Being billed as a place where parks, trails and open space meet, the recently completed Fulstone Wetlands project offers a .6-mile path around the site, through the wetlands observation area.
"We had a different focus with this park," he said. "Instead of a traditional park, we tried to integrate a park-like feel into a natural setting so that it was almost seamless," said Carson City Park Planner Vern Krahn on a tour of the area this week.
The 8-acre park, a joint Parks and Open Space project, located across Northridge Drive from the Boys & Girls Club, provides a transitional buffer area between the freeway and the homes in the Northridge subdivision.
The gently sloped trail connects with the Linear Path along the freeway corridor north of Northridge, and is constructed using materials that include a stabilizer, making the entire loop ADA accessible. The project was built by Cruz Construction.
"We wanted to make this accessible to people in wheelchairs," Krahn said.
Ann Bollinger, resource specialist for the city's Open Space Division, said the wetlands is home to many birds including the red-winged blackbird. Plants in the project area include selections such as feather reed grass, Apache plume, pinion pine, butterfly milkweed and daylilies.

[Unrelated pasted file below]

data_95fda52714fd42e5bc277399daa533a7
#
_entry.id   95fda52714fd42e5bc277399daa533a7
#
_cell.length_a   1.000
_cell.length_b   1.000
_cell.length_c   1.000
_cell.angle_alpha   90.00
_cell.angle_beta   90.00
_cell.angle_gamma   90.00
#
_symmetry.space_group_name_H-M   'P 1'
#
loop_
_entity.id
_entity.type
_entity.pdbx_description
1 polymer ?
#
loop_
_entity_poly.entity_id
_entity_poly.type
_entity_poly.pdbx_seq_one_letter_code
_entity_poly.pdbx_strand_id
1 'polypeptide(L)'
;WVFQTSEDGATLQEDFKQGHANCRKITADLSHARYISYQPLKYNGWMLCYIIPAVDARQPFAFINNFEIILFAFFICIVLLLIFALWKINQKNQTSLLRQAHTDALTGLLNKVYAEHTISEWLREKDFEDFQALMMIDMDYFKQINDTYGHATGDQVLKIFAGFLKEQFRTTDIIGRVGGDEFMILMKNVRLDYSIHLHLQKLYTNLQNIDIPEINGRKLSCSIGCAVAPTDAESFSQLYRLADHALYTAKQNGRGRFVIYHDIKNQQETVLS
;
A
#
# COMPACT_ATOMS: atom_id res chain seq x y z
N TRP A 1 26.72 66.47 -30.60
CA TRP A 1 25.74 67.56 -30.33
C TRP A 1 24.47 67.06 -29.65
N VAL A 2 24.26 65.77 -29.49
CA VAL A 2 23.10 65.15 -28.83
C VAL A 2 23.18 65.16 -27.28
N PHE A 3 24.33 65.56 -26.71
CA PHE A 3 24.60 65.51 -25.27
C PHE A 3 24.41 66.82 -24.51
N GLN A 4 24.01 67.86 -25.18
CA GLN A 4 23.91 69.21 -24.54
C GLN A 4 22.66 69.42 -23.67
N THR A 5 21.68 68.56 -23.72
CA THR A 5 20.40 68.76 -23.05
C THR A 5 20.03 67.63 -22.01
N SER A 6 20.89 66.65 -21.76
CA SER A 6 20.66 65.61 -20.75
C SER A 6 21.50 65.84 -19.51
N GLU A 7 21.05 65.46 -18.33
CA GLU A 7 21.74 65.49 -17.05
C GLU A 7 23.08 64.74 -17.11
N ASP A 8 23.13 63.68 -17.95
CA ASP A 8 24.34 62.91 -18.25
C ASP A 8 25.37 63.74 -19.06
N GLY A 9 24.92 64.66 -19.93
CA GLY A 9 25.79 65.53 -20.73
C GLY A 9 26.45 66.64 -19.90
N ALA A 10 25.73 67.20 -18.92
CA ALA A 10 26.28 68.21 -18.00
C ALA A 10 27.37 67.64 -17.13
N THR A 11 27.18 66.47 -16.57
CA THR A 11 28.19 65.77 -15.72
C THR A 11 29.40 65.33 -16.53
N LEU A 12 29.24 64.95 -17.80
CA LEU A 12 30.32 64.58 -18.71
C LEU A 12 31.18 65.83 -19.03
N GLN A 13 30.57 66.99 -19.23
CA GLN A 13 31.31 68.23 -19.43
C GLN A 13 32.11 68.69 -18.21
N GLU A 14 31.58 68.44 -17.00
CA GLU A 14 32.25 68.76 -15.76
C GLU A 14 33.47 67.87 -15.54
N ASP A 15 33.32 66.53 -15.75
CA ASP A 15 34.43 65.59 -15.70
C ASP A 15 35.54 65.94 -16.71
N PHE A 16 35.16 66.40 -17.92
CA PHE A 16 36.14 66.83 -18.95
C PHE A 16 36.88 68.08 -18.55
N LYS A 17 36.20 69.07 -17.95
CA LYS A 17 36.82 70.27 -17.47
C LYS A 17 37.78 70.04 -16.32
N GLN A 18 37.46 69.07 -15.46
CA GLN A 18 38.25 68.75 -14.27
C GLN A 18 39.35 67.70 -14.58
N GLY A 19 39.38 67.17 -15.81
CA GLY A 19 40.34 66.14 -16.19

"We've selected plants that were natural or native from the Sierra Nevada to the desert," Krahn said.
In the bigger picture, the completion of this project completes all the required improvements for the Northridge housing development, Krahn said. The Fulstone Wetlands and Lone Mountain Park are open space anchors to the active and passive parks within that area, and all are connected by paths.
"There is a tremendous variety, and an amazing amount of outdoor experiences," he said.
Bollinger said the fence along the Linear Path has been opened up in two places for access to the new park, and park offers park benches, as well as a bicycle rack, and several mutt mitt stations, as well. Dogs are allowed only on a leash, in order to protect the wildlife.
Bollinger added that the park is close enough to Mark Twain Elementary School to allow students to use it for educational opportunities, especially since there is water in the wetlands year-around.
The project received $195,000 in grant funding from three agencies - the Carson Water Subconservancy District, Nevada State Parks Recreational Trails Program and the Nevada State Lands Conservation and Resource Protection Grant Program (Question 1), Bollinger said.
Additional projects costs, such as design by Wood Rodgers Inc., and landscape design by Sandra Wendel & Associates, were paid through Carson City's Quality of Life (Question 18) funding, she said.
IF YOU GO:
What: Ribbon-cutting ceremony for Fulstone Wetlands project.
Date: 4 p.m. Friday
Where: On the north side of Northridge Drive, intersection with Russell Way. Parking is available at the Boys & Girls Club.
Sponsors: Carson City Parks and Recreation Department, Open Space Division.